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Tuesday
Oct092012

Oscar Horrors: Setting The Table for The Pale Man

Oscar Horrors continues with Michael on everyone's favorite Guillermo del Toro film

HERE LIES... Pan’s Labyrinth, winner of the 2006 Oscar for Best Art Direction.

I could go through Guillermo del Toro’s Pan’s Labyrinth a scene at a time picking out all the brilliant little details that makes its imagery so indelible, but for this post, let’s limit our focus to the film’s most famous scene: The Pale Man. The monster that has a table full of delicious food but only feeds, to use del Toro’s words, “on the blood of the innocent.” There have been thousands of scenes where one form of monster or another stalks the story’s protagonist. It is one of the basic equations of the horror genre. So what do set decorator Pilar Revuelta and art director Eugenio Cabellero do with this one that shakes the viewer on such an elemental level? 

Of course it helps to start with one of the all time horrifying creatures in cinema history. Del Toro instructed the team to imagine an old obese man who quickly lost a lot of weight, and when that proved insufficiently nightmare-inducing proceeded to erase the face off their designs.

But beyond the surface there are many elements to the scene most viewers will only register subconsciously. Like... 

...the way the scene mirrors an earlier scene where the tale’s other monster sat at the head of another banquet table with his back to a fireplace. 

... or the way the shape Pale Man’s fireplace echoes his own disgusting mouth.

How about that the food on the Pale Man’s table is at once impossibly delicious – have you ever seen grapes so plump and glistening? – while at the same time unsettling in the way its predominantly red and purple color scheme suggests a feast of blood. 

And speaking of the basic equations of horror, how about reaching into a deep dark hole unsure of what resides inside? The production team made sure poor Ophelia was into the shadows up to her shoulder: Note also the way the production team took the care to make the tiny door Ophelia defies the fairies to open more ominous and shabby than the others.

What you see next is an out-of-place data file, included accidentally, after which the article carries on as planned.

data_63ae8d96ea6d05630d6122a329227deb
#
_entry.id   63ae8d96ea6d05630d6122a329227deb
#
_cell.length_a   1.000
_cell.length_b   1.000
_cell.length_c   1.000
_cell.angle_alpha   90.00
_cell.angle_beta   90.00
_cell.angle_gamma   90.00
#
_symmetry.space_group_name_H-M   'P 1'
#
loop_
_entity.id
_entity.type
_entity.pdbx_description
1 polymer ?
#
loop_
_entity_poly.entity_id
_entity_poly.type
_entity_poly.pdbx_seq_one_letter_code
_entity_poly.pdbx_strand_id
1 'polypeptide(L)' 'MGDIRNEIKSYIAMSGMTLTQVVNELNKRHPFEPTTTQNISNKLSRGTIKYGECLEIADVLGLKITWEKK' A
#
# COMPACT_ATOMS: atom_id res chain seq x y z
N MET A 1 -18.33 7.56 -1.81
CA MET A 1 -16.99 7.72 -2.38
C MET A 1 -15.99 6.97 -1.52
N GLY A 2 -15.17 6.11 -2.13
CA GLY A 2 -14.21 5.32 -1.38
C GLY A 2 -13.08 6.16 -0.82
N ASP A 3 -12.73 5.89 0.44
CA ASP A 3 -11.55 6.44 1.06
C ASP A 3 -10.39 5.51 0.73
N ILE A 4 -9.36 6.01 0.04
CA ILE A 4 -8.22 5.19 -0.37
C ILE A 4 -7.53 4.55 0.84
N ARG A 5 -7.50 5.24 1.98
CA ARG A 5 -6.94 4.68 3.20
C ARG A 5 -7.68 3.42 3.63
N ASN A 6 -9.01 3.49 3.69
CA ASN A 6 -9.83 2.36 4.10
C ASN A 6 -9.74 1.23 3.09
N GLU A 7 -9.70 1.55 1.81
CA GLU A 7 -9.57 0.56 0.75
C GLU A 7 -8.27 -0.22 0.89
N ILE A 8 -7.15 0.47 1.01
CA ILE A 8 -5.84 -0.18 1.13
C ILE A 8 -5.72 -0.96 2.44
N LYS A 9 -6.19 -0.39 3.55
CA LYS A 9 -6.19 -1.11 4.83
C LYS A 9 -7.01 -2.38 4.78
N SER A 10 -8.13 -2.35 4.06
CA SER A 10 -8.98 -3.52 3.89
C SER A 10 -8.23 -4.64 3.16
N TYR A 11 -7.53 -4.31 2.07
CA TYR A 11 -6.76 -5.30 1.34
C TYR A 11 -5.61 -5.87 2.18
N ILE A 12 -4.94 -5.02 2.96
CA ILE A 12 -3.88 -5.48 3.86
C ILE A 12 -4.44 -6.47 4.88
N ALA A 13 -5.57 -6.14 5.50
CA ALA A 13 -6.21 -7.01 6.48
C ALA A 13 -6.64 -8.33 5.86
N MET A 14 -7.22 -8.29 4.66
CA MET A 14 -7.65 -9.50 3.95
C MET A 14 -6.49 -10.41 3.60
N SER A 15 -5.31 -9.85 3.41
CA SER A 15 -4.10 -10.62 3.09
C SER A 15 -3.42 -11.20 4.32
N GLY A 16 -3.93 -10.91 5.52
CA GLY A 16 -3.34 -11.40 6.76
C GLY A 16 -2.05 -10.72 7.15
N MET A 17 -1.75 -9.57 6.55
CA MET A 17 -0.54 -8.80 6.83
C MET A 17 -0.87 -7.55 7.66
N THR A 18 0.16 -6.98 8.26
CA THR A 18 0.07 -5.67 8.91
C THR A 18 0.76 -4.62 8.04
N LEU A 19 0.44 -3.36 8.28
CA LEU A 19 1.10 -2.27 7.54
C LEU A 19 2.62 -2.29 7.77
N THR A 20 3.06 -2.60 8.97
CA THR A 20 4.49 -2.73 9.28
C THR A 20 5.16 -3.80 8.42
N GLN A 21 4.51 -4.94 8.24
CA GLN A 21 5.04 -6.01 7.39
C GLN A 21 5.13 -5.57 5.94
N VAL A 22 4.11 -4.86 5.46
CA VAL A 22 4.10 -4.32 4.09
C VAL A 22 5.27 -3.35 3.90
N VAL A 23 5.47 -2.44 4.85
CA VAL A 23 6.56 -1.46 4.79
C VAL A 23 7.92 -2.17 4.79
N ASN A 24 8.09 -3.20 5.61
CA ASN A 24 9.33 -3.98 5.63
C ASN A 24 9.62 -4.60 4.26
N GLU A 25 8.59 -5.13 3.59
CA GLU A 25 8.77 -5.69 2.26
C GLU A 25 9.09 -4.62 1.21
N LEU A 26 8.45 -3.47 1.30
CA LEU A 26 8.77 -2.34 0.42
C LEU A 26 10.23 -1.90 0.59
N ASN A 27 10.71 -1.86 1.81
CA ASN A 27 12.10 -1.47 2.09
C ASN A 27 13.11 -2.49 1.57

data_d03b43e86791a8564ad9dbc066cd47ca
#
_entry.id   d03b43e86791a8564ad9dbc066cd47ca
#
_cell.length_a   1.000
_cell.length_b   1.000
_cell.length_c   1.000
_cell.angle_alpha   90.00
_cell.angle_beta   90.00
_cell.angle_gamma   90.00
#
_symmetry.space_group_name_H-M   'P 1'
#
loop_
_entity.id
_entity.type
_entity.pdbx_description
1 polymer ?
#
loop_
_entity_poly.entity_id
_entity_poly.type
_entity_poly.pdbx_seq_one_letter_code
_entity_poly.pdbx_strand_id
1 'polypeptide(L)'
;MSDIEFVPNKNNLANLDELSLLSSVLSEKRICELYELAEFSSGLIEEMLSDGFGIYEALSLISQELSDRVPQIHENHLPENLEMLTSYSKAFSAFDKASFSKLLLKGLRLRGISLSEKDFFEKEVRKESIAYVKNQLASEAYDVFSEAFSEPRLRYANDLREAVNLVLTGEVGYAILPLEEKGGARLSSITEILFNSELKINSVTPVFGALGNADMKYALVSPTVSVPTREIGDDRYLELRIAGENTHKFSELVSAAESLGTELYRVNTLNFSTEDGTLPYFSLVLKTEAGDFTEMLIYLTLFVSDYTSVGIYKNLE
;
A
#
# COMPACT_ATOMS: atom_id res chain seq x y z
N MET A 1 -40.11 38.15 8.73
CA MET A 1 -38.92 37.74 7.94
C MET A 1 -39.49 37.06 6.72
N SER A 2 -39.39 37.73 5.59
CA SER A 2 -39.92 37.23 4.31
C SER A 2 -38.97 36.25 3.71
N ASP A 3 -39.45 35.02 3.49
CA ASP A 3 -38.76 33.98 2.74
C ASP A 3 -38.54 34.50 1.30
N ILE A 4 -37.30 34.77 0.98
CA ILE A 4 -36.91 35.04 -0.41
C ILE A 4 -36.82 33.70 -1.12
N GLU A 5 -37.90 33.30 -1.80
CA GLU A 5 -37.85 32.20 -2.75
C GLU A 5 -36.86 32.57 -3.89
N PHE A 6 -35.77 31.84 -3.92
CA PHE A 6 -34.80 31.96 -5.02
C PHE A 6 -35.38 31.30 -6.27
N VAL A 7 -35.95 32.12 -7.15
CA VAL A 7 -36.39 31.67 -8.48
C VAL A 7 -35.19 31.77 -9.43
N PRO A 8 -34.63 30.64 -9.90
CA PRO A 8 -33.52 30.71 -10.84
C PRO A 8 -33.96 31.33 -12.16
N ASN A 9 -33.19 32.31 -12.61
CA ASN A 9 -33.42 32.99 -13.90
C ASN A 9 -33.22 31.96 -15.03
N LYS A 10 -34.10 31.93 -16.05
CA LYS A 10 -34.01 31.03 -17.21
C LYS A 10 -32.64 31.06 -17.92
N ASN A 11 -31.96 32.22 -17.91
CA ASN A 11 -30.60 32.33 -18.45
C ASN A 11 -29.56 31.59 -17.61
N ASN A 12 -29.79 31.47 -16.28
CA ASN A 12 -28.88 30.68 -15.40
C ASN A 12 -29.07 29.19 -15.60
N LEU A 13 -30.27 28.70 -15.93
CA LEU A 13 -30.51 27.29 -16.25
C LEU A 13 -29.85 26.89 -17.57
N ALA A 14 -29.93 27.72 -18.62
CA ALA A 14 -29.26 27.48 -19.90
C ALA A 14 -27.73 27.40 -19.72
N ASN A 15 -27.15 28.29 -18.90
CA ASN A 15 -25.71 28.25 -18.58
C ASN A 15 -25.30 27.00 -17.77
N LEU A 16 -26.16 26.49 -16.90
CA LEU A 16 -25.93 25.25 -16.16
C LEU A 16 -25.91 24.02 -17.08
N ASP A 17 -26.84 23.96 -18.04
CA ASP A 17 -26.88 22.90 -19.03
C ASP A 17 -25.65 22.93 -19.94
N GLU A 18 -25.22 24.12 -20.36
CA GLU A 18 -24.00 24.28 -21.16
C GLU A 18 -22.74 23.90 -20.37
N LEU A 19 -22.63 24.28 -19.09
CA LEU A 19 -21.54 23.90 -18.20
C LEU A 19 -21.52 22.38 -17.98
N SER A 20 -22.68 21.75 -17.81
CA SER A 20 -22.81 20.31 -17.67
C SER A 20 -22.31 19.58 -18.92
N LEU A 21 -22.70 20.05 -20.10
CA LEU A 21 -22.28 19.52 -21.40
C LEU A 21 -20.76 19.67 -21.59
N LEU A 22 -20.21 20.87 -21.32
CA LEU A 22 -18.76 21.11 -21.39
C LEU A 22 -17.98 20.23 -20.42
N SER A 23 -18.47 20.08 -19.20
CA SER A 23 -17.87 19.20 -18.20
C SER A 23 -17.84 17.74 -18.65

And lest we get too deep into subtleties let’s not overlook all the obvious ways the production design gets under our skin. I can’t even begin to put into words the way that little dish the Pale Man uses for his eyeballs bothers me. Did he have a dish specifically for eyeballs? Or did the Pale Man just make do with whatever was handy? Never mind. I’m sorry I brought it up.

The symbolism of the long blood-red tunnel that Ophelia travels to reach banquet room would verge on the overly obvious if the scene didn’t warrant such broad strokes and if it were not so vividly realized. The murals high on the wall are horrifying in their own right, and establish the Pale Man as an terrifying threat even as he remains perfectly still.

Illustrations by Carlos Jimenez

Worst of all is that all-too-realistic pile of children’s shoes in the banquet room. Unnerving on its own, but exponentially more so for a story with themes of fascism set in the early 40’s